And when God gave a conditional covenant to the nation of Israel, embracing temporal blessings and curses on condition of obedience or disobedience, if we admit that God is Omniscient, we must admit that he knew precisely how these conditions would be treated by, and what effect they would have upon those unto whom they were given; consequently it was impossible they should render the result indefinite or uncertain with him. But let it be distinctly understood, that although the covenant which is now abrogated, which was typical, and which provided only for temporal blessings and curses, was conditional, that the covenant of salvation is ordered in all things and sure; not yea and nay, but yea and amen, to the glory of God by us. There is not a condition stated or intimated in all the scriptures, either directly or indirectly, expressed or implied, wherein God has offered, proffered, or proposed to save a sinner from the condemnation of the law, or from the just penalty thereof, upon any condition, of any kind whatever; for all that are saved, or ever were or ever shall be delivered from the wrath and condemnation, are “saved, and called with a holy calling; not according to their works, but according to his own purpose and grace, which was given to them in Christ Jesus before the world began.” They are blessed with all spiritual blessings according as God has chosen them in Christ Jesus, before the foundation of the world; and he has predestinated them unto the adoption of children, by Jesus Christ, unto himself according to the good pleasure of his will, wherein he has made us accepted in the Beloved.
“If Tyre and Sidon would have repented, had they seen the mighty works which were done in Chorazin and Bethsaida, is it not possible that some who are now in the darkness of heathenism, might exercise the same kind of repentance, if the law of God, by which is the knowledge of sin, and the truths of the New Testament, through which God commands all men everywhere to repent, were declared unto them?”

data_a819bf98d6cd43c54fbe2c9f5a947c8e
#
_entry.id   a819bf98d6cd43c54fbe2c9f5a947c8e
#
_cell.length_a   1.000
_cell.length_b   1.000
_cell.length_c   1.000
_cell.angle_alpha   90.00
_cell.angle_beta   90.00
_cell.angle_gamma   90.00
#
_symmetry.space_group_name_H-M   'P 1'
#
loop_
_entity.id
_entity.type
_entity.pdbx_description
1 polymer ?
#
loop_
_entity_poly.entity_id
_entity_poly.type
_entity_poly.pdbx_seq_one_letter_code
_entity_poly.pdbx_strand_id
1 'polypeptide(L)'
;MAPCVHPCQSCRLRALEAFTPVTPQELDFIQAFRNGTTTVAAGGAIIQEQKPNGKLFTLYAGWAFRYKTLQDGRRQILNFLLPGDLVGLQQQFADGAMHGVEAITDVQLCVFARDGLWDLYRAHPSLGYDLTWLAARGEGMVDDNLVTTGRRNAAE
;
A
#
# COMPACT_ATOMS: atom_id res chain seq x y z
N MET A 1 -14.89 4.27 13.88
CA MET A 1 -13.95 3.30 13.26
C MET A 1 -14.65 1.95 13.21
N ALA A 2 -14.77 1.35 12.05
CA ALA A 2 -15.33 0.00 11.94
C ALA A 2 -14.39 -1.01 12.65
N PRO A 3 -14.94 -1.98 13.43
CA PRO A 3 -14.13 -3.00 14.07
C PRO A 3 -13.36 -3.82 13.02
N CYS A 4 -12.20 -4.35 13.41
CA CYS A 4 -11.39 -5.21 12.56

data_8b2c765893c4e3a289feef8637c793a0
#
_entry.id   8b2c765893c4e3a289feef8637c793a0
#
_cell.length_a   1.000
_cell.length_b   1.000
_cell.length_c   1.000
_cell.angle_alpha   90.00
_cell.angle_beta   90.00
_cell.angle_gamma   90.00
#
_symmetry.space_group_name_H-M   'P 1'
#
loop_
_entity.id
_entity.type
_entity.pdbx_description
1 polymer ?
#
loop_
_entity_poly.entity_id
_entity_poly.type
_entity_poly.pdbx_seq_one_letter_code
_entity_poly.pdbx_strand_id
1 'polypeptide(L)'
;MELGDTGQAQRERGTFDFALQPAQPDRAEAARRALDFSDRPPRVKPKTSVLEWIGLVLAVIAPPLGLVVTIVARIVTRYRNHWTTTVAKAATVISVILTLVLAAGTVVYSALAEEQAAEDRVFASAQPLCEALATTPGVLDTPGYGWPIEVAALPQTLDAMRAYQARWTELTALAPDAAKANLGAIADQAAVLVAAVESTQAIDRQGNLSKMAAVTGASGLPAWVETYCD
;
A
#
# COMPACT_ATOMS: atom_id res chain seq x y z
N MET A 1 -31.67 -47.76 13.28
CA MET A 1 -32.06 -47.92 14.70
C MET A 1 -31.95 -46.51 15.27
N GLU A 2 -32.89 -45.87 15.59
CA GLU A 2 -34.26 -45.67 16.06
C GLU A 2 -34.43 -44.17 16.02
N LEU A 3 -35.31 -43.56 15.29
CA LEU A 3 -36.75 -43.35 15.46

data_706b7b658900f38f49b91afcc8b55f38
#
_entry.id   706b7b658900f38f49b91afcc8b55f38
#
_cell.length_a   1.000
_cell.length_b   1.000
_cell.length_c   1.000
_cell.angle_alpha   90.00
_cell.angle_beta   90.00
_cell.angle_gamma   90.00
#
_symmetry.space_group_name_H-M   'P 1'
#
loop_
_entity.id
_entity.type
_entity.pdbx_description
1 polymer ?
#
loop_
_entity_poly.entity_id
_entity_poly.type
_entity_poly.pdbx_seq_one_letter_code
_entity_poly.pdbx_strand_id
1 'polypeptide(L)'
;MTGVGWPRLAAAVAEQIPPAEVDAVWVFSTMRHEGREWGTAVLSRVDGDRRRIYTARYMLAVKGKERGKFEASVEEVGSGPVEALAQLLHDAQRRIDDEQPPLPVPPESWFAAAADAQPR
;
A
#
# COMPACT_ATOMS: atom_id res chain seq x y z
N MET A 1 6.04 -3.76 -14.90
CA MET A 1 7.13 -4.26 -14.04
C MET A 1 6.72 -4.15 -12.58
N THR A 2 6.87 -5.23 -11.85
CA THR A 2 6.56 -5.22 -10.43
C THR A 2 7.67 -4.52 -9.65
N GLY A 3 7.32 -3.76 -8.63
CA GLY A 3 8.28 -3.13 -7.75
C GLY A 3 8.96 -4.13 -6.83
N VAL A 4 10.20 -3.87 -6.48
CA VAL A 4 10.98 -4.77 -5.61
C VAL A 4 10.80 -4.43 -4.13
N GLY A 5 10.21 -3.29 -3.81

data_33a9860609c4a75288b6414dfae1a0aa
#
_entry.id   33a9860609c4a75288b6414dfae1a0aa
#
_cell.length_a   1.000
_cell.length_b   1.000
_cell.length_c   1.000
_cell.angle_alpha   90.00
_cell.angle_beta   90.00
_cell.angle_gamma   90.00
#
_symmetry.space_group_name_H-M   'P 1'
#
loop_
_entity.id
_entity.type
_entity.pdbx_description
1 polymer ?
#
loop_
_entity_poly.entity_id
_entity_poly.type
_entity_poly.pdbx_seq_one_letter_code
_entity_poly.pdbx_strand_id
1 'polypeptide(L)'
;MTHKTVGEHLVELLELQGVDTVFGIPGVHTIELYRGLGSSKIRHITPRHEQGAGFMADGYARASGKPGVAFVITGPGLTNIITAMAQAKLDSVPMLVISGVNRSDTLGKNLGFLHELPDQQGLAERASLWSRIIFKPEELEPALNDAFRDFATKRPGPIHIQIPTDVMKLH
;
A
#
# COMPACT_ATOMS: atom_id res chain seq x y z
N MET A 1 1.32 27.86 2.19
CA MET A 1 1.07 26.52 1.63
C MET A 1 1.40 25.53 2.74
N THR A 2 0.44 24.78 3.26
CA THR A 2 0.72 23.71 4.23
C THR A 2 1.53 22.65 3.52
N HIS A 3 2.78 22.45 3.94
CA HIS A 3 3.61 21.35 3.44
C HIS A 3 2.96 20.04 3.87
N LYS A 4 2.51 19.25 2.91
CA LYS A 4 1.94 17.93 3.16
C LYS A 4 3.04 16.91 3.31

If things were otherwise than what they are, we confess our utter inability to say what they would be; but of this we are fully satisfied, if one link of the chain of cause and effects, which God in infinite wisdom has linked together, could possibly be broken, we should be in a deplorable condition; results unlooked for and unprovided for might then surprise God himself, and world on world might clash, until all would sink to utter ruin. The supreme theme of our devoutest joy is that the Lord reigns; but if we, or any combination of power in heaven, earth, or hell, could, by sending a bible or a missionary, or any thing else, into heathen lands, (if indeed there be any other land to which that designation more appropriately belongs than it does to this land of bibles and of boasted light,) could bring about the accomplishment of any event that was not provided for in the eternal, unchangeable, and invincible decrees of God, by the accomplishment of such a work, we would disprove all the record God has given of himself. Why did not the same cause which would have produced repentance in Tyre and Sidon, produce that effect on the cities where it existed? And why was it not employed in those cities which for the absence of it were destroyed? Or is it proper for us to inquire why God has made one vessel unto honor and another unto dishonor? Can our correspondent tell?